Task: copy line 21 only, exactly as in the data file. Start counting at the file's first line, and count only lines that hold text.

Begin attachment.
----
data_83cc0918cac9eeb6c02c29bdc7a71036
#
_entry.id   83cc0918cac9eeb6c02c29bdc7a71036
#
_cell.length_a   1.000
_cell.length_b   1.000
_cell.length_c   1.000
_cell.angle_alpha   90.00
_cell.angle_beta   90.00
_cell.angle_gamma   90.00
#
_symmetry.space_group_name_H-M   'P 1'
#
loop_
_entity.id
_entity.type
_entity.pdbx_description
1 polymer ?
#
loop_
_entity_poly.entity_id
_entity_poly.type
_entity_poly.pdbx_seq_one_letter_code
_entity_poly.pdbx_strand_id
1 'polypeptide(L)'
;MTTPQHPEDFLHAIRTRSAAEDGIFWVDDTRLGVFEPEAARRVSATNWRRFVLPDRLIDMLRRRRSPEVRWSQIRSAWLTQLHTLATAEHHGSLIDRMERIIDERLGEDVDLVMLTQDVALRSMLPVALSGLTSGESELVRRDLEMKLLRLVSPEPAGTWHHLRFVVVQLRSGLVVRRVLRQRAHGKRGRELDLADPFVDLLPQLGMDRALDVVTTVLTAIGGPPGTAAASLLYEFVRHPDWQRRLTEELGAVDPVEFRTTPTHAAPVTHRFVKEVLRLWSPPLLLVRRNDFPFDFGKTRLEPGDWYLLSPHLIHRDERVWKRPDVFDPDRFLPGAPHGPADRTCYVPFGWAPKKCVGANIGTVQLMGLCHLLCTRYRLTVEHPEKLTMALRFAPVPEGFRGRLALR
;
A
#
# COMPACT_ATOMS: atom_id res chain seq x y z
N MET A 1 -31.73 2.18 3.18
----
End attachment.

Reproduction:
_entity_poly.entity_id